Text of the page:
Perhaps because of its proximity to the collection of corporate offices along the nearby Dallas North Tollway, Benedict’s in Addison is a popular spot for early-morning business meetings.

When Sheldon Stein, the new president and CEO of Glazer’s Distributors, arrives at the eatery just after 8 on this Friday morning, he barely breaks stride as he greets me, tells the host we’ll need a table for two, and heads toward the back of the restaurant.

Before we’ve even had a chance to sit down, he’s talking business. He mentions that he’s just been in touch with Chuck Greenberg, the new owner of the Texas Rangers. The team’s sale was approved through a bankruptcy auction days before. Stein spent two and a half years advising Tom Hicks on the transaction, during his tenure at Bank of America Merrill Lynch.

He says that everyone involved in the auction—Hicks, Greenberg, Nolan Ryan, and the competing group led by Dallas Mavericks owner Mark Cuban—are “good guys,” but that the sale to the Ryan-Greenberg group, which had the support of the league, was “the right thing” to do.

“You didn’t want to have a battle between the rights of Major League Baseball and bankruptcy laws,” Stein says.

Stein wasn’t involved with the sale’s final act because he left investment banking in July, after a quarter-century in the industry, to take over at Glazer’s. In accepting the challenge of running one of the country’s largest distributors of alcoholic beverages, he decided it was time to work on business strategy from the inside, rather than merely advising from the outside. It adds a new burden—seeing that he does right by the company’s employees—to each of his decisions.

Working as an advisor, “I could go to sleep every night,” Stein says. “No matter what the problems were with my clients, I could tune it out and go to sleep. Now it doesn’t work that way. I dream about it. I think about it. I wake up thinking about it. I get up in the middle of the night thinking about it because everything I do has an impact on 6,000 people. …When you’re on the line, you have a much higher respect for the decisions that CEOs of companies have to make.”

Stein orders an egg-white cheese omelet with a cup of fruit and wheat toast. What’s delivered is a substantial meal, but Stein is used to eating well in the name of work. His new business, he says, is a “lifestyle industry.”

He’s spent the last several weeks traveling the country to introduce himself to suppliers, vendors, and managers of Glazer’s operations, which stretch across 11 states. He’s had no choice but to let his waistline suffer.

“When they have all their industry conventions, they’re definitely at some nice places. So you end up eating and drinking more than you might,” he says. “I’ve put on about 10 pounds in the last few weeks.”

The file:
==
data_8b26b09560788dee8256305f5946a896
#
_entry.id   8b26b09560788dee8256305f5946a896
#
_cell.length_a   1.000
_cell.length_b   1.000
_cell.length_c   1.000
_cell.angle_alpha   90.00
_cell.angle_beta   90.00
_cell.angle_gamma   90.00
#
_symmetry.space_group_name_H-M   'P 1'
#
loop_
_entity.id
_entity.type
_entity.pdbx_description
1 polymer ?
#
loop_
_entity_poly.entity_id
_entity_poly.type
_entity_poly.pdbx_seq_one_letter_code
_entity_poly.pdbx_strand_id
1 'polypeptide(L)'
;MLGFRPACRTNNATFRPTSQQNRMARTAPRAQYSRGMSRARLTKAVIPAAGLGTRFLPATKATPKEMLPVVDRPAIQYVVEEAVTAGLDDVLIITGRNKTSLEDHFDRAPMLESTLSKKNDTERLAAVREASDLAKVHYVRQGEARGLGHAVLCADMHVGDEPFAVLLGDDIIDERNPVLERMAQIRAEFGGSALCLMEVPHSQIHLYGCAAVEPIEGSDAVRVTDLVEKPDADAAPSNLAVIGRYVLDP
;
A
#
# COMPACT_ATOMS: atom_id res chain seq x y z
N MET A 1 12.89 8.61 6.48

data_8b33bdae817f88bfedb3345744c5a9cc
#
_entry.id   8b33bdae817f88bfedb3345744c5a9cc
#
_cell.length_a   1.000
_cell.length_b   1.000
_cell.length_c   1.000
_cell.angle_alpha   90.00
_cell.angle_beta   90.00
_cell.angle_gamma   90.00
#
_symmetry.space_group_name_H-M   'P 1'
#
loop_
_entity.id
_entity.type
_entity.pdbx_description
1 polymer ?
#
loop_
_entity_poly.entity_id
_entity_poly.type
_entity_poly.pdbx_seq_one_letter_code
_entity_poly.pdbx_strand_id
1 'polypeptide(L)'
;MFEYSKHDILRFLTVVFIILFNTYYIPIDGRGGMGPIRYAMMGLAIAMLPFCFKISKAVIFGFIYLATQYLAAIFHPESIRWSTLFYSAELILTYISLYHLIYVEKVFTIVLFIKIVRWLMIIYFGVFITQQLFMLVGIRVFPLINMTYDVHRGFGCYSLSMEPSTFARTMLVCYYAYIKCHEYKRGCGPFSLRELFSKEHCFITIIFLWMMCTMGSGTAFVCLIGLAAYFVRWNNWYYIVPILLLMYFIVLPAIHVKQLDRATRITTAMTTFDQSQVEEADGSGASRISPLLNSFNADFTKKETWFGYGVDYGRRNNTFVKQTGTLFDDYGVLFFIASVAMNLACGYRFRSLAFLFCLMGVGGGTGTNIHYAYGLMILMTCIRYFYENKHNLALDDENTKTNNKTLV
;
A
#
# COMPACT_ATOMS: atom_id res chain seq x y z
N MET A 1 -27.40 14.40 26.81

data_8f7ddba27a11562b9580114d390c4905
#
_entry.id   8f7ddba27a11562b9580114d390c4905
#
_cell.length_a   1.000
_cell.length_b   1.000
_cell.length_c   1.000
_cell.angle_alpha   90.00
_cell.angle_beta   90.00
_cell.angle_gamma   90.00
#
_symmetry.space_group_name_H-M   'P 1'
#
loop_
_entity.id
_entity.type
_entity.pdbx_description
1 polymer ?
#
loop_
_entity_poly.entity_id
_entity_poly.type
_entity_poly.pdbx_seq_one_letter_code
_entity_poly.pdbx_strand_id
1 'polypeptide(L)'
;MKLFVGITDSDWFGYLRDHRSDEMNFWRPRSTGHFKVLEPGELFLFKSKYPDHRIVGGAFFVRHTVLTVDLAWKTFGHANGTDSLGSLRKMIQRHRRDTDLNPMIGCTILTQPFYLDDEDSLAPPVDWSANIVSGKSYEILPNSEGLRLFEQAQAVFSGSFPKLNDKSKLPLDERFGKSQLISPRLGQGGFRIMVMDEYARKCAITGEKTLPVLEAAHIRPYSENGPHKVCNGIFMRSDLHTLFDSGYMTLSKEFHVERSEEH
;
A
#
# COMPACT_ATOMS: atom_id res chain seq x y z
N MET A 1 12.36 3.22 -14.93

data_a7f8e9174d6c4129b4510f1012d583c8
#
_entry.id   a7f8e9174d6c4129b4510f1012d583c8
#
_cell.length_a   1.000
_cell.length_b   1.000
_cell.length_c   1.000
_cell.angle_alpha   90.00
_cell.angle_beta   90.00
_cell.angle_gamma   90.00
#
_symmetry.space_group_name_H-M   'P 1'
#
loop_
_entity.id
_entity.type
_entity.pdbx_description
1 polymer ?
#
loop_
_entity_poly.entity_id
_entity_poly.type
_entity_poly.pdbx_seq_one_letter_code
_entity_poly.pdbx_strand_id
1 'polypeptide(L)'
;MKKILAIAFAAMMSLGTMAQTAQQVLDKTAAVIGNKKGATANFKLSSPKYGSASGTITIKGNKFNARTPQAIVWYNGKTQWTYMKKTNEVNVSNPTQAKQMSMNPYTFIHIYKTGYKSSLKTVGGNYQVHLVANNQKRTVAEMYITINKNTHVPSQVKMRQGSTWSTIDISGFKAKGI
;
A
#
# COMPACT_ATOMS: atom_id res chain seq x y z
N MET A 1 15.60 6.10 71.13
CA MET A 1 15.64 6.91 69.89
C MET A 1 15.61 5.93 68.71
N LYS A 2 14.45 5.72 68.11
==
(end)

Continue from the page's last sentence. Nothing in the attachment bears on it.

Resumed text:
A more typical breakfast for Stein, age 57, is a bowl of Special K at his home near Ursuline Academy. Growing up in Brooklyn, he’d see episodes of Leave it to Beaver on television and dream of escaping to the suburbs, with a good-sized house and a green patch of lawn. He and his wife, Barbara, have lived on two acres in North Dallas for 21 years.

They came to North Texas when Stein, a Harvard Law graduate, joined the firm now known as Hughes and Luce in 1978. Later he signed on to the run the Dallas office of Bear Stearns, where he spent 22 years. His departure came a month before that investment banking giant collapsed.
“There’s a lot of people that think I either knew something, which of course I didn’t, or thought I was a genius,” he says. “I’d rather they think I was a genius.”

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His next job was with Merrill Lynch, which suffered its own difficulties leading to the merger with Bank of America just months after Stein joined the firm.

I’m only half-joking when I ask Stein whether he made the move to Glazer’s because alcohol seems a more stable industry than banking these days.
He answers, in all seriousness, that he’d gotten to know the Glazer family while serving as their financial advisor, and that they approached him about taking over as CEO. “I said, ‘If I’m ever going to change, this is the time,’” Stein says.

Now, with a 10-year contract at Glazer’s, he’s looking for opportunities to grow the privately held, $3 billion business.

“I get a kick out of people who say ‘They brought in an investment banker. They’re going to sell it,’” he says. “That thinking is just so bizarre, because why would I come here to sell it? If I was going to sell it, I’d have just stayed at BofA Merrill and earned a big fee.”